The world of ‘work’ has changed significantly in the last decade. Since video conferencing was first introduced, the term ‘hybrid working’ has etched its way into the vernacular of almost every organization in the world.
In a recent webinar I hosted with John Ruthven, CEO at IR and Craig Durr, Senior Analyst at Wainhouse Research, we discussed the rapid evolution of the workplace, what hybrid work looks like today, and tips on how organizations should approach the hybrid workplace to make it seamless for everyone.
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The hybrid workplace framework
Wainhouse Research developed ‘The three Ws’ framework to create a simple perspective. It perfectly encapsulates what the hybrid workplace represents and how to frame it in the context of your environment.
There is no longer a single defined physical place in which to work. Today, the workplace is an umbrella term for the many places where workers communicate, collaborate, concentrate, learn and socialize.
The most important consideration is the people you work with. It’s hard to imagine a successful business without people collaborating. This part of the framework defines the influences that drive how they expect to communicate and meet.
The way people achieve their work objectives is different. Technological innovation and ongoing development have allowed more tools and processes to influence how we get things done.
Earning the commute
The pandemic undoubtedly altered the way we work forever, proving that people can be just as efficient, productive, and happier without having to commute for hours every week to get to a workplace.
In 2021, the office became a place to go for ‘inter-personal’ reasons, rather than to punch a timeclock. The onus was on employers to incentivize their workers to commit to the commute. They discovered the top five reasons motivating employees to go to the office were based on connectivity and team or personal collaboration with peers.
The workplace: From static to dynamic, flexible, and agile
The future workplace ecosystem will look something like the illustration below, with a far more open, flexible, and agile structure. Organizations are giving up static office real estate located in the centre of large metropolitan areas.
Instead, hybrid working has made way for more activity-based environments. This includes centrally located community hubs, informal meeting places, on-demand event spaces and more open urban campuses for crucial meetings and collaboration.
There is no doubt Millennials and Gen Z are the future of the digital workplace. With more and more baby boomers leaving the workforce, and the advent of a dispersed workplace, they are the foundation of the digital generation.
They were born and raised with technology, and they know how to utilize and interact with it to the greatest advantage. For the first time in history, employees have more leverage over how they work, meaning there are new expectations to be met by employers.
Meetings are the new battleground for inclusivity
For many organizations experiencing a partial return to the office, collaborative tools need to provide inclusivity for all meeting participants. In the past, meetings took place in a room with several participants who were all on equal footing and physically present. Anyone joining the meeting remotely felt like an outsider.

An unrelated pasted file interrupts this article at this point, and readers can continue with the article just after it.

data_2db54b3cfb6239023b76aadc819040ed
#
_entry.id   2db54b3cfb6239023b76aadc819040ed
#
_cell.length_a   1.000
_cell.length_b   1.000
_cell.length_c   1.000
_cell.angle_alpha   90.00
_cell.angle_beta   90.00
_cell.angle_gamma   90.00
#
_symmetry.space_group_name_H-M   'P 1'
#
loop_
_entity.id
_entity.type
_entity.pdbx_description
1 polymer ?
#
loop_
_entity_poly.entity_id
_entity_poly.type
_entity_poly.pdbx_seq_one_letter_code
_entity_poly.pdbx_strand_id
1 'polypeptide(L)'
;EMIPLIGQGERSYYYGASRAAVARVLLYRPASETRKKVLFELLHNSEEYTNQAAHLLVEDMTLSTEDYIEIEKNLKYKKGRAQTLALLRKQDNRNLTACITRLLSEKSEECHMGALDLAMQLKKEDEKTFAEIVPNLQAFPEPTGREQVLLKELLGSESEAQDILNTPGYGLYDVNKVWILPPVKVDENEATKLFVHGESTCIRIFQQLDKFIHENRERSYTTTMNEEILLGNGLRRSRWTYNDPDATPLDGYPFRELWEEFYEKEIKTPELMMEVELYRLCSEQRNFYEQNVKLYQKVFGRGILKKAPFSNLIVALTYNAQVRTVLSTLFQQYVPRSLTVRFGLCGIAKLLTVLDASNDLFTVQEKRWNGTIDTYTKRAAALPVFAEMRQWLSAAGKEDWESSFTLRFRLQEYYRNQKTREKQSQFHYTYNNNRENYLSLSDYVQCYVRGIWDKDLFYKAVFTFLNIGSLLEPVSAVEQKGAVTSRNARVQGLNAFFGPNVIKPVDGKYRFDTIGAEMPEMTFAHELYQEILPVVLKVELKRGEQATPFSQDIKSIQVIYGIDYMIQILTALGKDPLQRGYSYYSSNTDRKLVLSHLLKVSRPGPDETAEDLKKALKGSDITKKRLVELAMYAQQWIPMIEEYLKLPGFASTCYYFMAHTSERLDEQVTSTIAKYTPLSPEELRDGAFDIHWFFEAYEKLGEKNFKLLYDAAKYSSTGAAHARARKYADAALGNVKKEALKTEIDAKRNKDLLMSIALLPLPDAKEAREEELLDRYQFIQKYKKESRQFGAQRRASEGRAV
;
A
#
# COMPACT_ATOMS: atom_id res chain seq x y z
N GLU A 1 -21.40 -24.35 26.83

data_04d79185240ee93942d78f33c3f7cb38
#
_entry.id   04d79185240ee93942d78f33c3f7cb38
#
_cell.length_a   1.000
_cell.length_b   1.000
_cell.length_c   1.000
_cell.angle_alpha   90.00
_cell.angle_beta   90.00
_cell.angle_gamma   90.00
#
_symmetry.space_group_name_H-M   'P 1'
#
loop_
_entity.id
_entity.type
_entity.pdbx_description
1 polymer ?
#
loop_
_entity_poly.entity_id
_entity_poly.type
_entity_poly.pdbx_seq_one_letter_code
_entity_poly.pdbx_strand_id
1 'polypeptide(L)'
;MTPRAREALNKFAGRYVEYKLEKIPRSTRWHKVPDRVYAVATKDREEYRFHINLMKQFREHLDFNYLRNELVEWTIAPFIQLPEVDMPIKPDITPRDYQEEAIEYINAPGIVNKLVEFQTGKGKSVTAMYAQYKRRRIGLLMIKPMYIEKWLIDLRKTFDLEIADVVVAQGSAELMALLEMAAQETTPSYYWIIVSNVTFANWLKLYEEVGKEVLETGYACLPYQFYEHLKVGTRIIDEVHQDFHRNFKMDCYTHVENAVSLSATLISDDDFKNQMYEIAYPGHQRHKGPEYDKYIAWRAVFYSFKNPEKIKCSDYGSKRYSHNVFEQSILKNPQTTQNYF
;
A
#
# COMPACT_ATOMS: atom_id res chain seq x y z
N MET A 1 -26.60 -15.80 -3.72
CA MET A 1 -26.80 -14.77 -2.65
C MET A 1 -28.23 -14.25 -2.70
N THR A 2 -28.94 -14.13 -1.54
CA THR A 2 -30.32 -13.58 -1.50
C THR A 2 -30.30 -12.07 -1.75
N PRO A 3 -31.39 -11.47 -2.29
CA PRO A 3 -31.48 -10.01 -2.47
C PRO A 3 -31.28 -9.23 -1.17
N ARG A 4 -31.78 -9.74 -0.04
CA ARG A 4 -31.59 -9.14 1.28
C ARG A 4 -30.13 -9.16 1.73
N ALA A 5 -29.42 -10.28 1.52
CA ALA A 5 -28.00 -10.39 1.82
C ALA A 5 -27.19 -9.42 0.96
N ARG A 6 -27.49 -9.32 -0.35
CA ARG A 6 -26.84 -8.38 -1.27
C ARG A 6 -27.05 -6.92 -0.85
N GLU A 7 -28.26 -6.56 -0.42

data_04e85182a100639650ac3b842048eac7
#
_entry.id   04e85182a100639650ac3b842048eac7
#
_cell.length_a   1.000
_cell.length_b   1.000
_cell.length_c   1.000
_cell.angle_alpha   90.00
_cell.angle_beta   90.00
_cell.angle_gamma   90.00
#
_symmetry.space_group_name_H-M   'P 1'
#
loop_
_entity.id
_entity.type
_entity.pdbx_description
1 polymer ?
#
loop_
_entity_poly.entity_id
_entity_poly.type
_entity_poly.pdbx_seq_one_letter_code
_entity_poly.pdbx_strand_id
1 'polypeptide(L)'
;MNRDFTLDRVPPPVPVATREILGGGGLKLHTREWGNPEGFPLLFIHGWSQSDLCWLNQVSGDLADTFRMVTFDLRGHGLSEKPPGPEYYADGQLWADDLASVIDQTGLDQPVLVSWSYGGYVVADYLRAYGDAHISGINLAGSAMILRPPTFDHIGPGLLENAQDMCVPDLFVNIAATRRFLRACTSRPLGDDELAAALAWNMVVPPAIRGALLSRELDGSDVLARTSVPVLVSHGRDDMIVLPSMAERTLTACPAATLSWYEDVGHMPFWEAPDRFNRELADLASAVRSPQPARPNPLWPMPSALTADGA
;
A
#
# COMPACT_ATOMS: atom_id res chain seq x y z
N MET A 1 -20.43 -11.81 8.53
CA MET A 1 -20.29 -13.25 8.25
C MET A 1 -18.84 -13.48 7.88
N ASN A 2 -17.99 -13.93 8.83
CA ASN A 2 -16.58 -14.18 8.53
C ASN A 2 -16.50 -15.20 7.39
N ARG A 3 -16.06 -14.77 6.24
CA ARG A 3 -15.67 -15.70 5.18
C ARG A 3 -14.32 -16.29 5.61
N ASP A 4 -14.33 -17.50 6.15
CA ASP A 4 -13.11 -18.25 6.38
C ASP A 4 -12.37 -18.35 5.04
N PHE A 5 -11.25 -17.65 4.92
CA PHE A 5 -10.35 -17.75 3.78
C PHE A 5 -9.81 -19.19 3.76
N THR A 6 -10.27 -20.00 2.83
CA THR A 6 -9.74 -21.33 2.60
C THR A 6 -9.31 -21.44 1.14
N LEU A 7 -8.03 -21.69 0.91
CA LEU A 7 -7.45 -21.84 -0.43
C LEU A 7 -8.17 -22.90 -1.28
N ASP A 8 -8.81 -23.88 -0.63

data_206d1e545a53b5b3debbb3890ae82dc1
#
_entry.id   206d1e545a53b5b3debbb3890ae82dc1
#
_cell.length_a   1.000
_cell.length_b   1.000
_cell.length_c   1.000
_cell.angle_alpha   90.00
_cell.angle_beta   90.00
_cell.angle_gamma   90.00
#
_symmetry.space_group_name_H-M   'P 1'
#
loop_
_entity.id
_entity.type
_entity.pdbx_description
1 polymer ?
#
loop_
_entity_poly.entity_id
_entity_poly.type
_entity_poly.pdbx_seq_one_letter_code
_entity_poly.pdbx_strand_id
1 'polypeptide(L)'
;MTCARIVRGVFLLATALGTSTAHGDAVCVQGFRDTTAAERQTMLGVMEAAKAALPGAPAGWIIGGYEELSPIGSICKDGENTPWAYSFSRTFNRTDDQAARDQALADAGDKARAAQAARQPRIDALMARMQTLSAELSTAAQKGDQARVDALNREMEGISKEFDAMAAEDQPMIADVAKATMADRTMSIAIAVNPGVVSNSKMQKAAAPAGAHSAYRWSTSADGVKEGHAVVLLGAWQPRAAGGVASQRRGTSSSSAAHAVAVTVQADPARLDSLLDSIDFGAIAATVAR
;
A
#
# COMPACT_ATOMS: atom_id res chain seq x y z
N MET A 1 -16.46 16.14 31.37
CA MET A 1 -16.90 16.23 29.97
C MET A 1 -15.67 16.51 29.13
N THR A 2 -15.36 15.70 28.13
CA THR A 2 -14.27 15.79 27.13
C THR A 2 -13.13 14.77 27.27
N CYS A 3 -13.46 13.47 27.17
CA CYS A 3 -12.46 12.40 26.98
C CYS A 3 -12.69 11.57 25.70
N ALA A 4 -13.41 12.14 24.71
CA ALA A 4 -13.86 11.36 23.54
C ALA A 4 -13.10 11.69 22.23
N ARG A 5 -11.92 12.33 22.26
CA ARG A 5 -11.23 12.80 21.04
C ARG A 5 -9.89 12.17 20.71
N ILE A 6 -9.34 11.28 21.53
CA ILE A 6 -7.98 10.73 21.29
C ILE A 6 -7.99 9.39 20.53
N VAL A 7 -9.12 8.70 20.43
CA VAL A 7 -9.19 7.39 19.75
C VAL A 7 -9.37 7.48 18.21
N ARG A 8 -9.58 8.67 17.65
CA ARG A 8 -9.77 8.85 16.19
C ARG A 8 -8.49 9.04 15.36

Today, the whole dynamic of meetings and conferences has changed dramatically, thanks to the constantly developing sophistication of communication platforms like Zoom, Microsoft Teams and Webex. Technology tools allow every meeting participant, whether remote or in-person, to experience the same level of inclusivity and participation.
The challenges of bring-your-own-devices (BYODs)
One of the critical causes of friction and complexity for IT administration is the use of uncertified, non-enterprise grade devices like cameras, headsets, and microphones.
Working remotely means that in a distributed network, employees communicate and collaborate using domestic devices intended for use in personal communication. This can cause poor audio and video experiences and even derail important meetings and conferences.
Organizations will need to address this by ensuring all employees use enterprise-grade, fully optimized and certified communication devices.
Observability: Measuring success in the hybrid workplace
The nature of a hybrid working environment means that enterprises may have people working from outside locations on one day, one hundred employees in the office on another day, and possibly 500 in the office the next.
The bottom line is that devices, platforms, and space availability need to work no matter how many people turn up or what spaces they inhabit.
Managing this changing workflow means understanding what’s taking place in the workspaces. Not only in terms of workspace capacity planning but knowing what devices are available, and being utilized, what spaces are being used, and how.
Data, insights, and visibility
In today’s hybrid working environment, performance and availability issues impede success. Observability solutions need to consume, process and analyze metrics, logs and traces to provide a complete understanding of every aspect of an organization’s processes.
Data and analytics are crucial to understanding end-user performance and which user-communities are impacted. Being able to see every level of your hybrid working ecosystem provides layers of intelligence and insights that create team cohesion, cost management, innovation, and growth.
There is no single roadmap for hybrid working success because it’s an ongoing evolution, and every organization is different. But by keeping these themes top of mind, you can develop key strategies to optimize your hybrid workplace and overcome IT challenges to ensure success now and well into the future.
Want to know more? Watch the full webinar.